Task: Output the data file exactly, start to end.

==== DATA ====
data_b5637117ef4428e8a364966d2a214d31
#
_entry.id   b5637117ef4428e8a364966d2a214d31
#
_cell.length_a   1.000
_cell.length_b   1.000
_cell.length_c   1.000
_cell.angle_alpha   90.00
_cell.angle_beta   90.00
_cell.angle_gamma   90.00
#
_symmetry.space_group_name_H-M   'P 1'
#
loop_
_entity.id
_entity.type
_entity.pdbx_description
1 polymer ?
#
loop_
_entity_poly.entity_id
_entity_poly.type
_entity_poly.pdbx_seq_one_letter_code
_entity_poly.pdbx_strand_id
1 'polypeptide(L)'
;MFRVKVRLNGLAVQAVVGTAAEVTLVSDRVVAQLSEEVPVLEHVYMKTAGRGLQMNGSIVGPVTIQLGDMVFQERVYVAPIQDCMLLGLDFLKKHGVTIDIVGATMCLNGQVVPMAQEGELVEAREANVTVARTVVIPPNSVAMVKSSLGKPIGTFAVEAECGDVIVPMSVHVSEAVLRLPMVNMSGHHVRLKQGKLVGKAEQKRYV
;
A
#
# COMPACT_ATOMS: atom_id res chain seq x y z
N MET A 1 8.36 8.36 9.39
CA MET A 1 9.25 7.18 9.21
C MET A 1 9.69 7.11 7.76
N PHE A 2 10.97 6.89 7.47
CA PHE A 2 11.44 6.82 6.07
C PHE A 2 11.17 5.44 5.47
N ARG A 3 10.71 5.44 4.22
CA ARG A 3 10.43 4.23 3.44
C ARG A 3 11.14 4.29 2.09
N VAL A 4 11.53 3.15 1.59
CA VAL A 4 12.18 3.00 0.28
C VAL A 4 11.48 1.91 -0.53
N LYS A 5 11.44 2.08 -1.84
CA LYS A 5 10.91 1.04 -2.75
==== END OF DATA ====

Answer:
data_b5637117ef4428e8a364966d2a214d31
#
_entry.id   b5637117ef4428e8a364966d2a214d31
#
_cell.length_a   1.000
_cell.length_b   1.000
_cell.length_c   1.000
_cell.angle_alpha   90.00
_cell.angle_beta   90.00
_cell.angle_gamma   90.00
#
_symmetry.space_group_name_H-M   'P 1'
#
loop_
_entity.id
_entity.type
_entity.pdbx_description
1 polymer ?
#
loop_
_entity_poly.entity_id
_entity_poly.type
_entity_poly.pdbx_seq_one_letter_code
_entity_poly.pdbx_strand_id
1 'polypeptide(L)'
;MFRVKVRLNGLAVQAVVGTAAEVTLVSDRVVAQLSEEVPVLEHVYMKTAGRGLQMNGSIVGPVTIQLGDMVFQERVYVAPIQDCMLLGLDFLKKHGVTIDIVGATMCLNGQVVPMAQEGELVEAREANVTVARTVVIPPNSVAMVKSSLGKPIGTFAVEAECGDVIVPMSVHVSEAVLRLPMVNMSGHHVRLKQGKLVGKAEQKRYV
;
A
#
# COMPACT_ATOMS: atom_id res chain seq x y z
N MET A 1 8.36 8.36 9.39
CA MET A 1 9.25 7.18 9.21
C MET A 1 9.69 7.11 7.76
N PHE A 2 10.97 6.89 7.47
CA PHE A 2 11.44 6.82 6.07
C PHE A 2 11.17 5.44 5.47
N ARG A 3 10.71 5.44 4.22
CA ARG A 3 10.43 4.23 3.44
C ARG A 3 11.14 4.29 2.09
N VAL A 4 11.53 3.15 1.59
CA VAL A 4 12.18 3.00 0.28
C VAL A 4 11.48 1.91 -0.53
N LYS A 5 11.44 2.08 -1.84
CA LYS A 5 10.91 1.04 -2.75